Earlier this month, legislators met to take another look at the school funding model and possibly change it. That’s called recalibration. But changing school funding is a tricky business because politics is a big variable in the spending equation. At the April 3rd meeting of the Select Committee for School Finance Recalibration, there was only one thing that everyone could agree on. And that was, as Bill Schilling from the Wyoming Business Alliance put it, "We can’t cut or tax our way out of this." Resolving the $400 million education deficit is going to take a balance of both.
And while the cost of K-12 education in Wyoming tallies up among the highest in the nation, administrators like Sweetwater County District Two Superintendent Donna Little-Kaumo pleaded with lawmakers that it’s with good reason.
“One of the things that we face in Wyoming is the rural nature,” said Little-Kaumo. Because they don’t have a lot of theaters and amenities that larger towns have, Little-Kaumo said means that attracting teachers to rural Wyoming requires money.
And while the committee was generally sympathetic to the challenges faced by rural schools, Senator Ray Peterson, who also chairs the Senate Revenue Committee, said he doesn’t feel comfortable asking for tax increases when he sees over spending.
“I mean this is getting irrational anymore,” said Peterson. “We’re spending money because we have it. And now when a downturn hits everyone is crying and complaining about reductions.”
But supposedly this is a cost-based model grounded in data. So where is there room for the kind of gratuitous spending Peterson is concerned about?
Dr. Lori Taylor, who has consulted on the last two recalibrations, said, “you definitely could make the case that the way the regional cost adjustment is set up would lead to relatively overfunding certain districts.”
What’s the regional cost adjustment? This is something the state devised when they were trying to address equity in school funding and how the regional cost adjustment is supposed to work. In more remote communities where the amenities aren’t great, you might have to pay a teacher more to lure them to the area. Similarly, in more urban areas, you might have to pay a teacher more to cover a higher cost of housing. So the regional cost adjustment provides districts the extra funds they need to be able to attract qualified staff in each of these situations.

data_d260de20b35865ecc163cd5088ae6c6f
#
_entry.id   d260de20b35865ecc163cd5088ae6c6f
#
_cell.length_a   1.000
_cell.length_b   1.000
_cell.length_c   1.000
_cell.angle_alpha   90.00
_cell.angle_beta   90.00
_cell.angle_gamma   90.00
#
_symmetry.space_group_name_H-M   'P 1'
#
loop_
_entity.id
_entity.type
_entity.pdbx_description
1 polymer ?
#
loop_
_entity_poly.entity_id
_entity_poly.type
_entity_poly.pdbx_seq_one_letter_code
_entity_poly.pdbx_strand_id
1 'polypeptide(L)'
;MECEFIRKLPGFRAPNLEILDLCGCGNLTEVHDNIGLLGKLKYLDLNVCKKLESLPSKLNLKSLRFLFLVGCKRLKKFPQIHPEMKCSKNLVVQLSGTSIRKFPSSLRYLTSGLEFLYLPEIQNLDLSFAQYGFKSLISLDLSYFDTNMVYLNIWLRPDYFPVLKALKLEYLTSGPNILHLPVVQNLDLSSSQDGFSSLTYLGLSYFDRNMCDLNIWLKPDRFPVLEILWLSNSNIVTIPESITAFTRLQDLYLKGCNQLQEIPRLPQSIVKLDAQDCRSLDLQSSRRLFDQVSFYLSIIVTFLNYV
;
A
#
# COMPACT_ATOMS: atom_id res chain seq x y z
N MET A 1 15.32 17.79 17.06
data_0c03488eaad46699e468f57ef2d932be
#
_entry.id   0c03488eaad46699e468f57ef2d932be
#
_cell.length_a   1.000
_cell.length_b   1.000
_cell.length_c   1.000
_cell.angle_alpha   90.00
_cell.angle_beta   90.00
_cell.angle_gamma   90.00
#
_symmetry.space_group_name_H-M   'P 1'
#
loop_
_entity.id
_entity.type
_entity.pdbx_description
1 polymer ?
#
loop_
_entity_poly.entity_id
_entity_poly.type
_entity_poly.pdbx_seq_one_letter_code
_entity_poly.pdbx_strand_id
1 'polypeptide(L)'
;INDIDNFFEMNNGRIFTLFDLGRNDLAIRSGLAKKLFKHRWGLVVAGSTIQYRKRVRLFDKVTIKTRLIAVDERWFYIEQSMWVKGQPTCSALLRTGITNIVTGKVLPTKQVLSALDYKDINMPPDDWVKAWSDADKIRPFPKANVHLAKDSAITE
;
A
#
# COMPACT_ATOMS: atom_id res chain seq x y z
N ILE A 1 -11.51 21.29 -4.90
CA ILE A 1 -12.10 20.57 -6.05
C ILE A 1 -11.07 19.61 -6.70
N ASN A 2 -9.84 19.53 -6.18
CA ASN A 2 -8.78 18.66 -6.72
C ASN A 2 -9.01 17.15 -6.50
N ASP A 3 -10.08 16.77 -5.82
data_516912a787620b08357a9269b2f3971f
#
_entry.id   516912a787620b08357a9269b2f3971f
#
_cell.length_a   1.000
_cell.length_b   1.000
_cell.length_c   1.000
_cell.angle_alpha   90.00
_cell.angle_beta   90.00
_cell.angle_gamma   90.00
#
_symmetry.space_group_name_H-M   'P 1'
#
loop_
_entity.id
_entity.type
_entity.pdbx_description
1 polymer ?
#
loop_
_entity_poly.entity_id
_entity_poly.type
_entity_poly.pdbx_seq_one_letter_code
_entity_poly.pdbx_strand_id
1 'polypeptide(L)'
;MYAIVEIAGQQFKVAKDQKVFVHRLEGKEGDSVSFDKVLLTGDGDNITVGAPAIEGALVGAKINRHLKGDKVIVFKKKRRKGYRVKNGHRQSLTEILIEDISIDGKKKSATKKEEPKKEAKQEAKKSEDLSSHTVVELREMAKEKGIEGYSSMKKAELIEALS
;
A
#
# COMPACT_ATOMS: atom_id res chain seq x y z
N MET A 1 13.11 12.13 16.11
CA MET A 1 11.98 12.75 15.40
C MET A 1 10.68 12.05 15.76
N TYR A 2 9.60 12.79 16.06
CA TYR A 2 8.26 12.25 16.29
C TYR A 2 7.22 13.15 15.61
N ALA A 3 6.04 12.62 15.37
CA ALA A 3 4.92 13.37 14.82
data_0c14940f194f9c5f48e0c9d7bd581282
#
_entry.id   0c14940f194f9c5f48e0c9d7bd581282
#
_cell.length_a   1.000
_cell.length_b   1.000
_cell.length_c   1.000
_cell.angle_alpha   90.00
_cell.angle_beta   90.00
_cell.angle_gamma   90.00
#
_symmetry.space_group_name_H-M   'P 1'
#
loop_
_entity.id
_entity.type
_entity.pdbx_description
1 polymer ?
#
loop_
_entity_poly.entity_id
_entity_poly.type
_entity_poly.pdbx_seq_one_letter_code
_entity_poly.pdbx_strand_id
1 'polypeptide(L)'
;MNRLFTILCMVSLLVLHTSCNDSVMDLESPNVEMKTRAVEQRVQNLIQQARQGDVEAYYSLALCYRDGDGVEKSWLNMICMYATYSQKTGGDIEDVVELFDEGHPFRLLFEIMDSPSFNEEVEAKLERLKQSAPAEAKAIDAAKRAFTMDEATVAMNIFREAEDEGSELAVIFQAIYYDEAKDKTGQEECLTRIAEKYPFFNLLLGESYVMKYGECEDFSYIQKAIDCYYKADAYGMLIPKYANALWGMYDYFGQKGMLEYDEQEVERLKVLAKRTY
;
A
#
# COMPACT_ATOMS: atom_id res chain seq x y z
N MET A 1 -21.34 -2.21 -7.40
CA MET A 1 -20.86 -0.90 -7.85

And the adjustment also equates for districts with below average costs. Places with affordable housing and beautiful surroundings -- where it’s easier to attract teachers -- wouldn’t need the help and so their funding would be adjusted down.
But Dr. Taylor said districts with below average costs don’t actually get less because politics tweaked the math. She said the legislature decided to fund all districts at the state average or above.
“But the whole definition of an average is some people are above and some people are below average,” said Taylor, and as a result “the resources going to any district below the state average with respect to regional cost are greater than would be necessary to fund the model.”
So what Taylor is saying is the state pays districts money that it doesn’t need to. But they did it to keep everybody happy. Senator Chris Rothfuss of Laramie is a longtime member of the joint education committee. He said legislators understand they have a problem.
“We’ve taken hours upon hours upon hours of testimony on it. We’ve hired consultants and we’ve had people who are capable of doing that come in and give us their recommendation.” He said those proposals, “are better than what we’ve got in terms of its scientific integrity. And we’ve never adopted it.”
According to estimates by the legislative services office, adopting Dr. Lori Taylor’s recommendation could save the state up to $38 million a year, but going with the more cost effective option is a political battle the legislature has not wanted to fight.
Regional cost adjustment is one of the several areas where politics seem to trump efficient spending. The legislature also deviates from the model on class size for example. And Rothfuss pointed to a proposal to consolidate districts, which without closing any schools, would streamline administrative costs, saving up to $7.5 million, but he said, “school districts do not want consolidation. Many legislatures do not want consolidation. It’s probably not politically viable to have that conversation.”
So the challenge before the recalibration committee is finding the sweet spot between what’s financially viable and what’s politically viable.
Rothfuss said that’s what some lawmakers tried to do during the 2017 legislative session with something called the education white paper.
“We worked on trying to achieve cuts of $80 million a year. And those looked painful. Nobody was excited about those cuts,” said Rothfuss. “But they were achievable. And the idea was let’s try to identify cuts and then identify revenue that’s equal to those cuts as a sort of a fairness type concept where we will try to balance those two things.”
But that idea went nowhere. Instead, the legislature only reduced the budget by $34.5 million, generated no revenue and called for this recalibration. By the way, those cuts are less than the amount proposed by tweaking the regional cost adjustment. In other words, there are a lot of challenges to work out this summer. And it seems like it may have more to do with politics than mathematical recalculations. There are solutions out there, they just have to get them passed.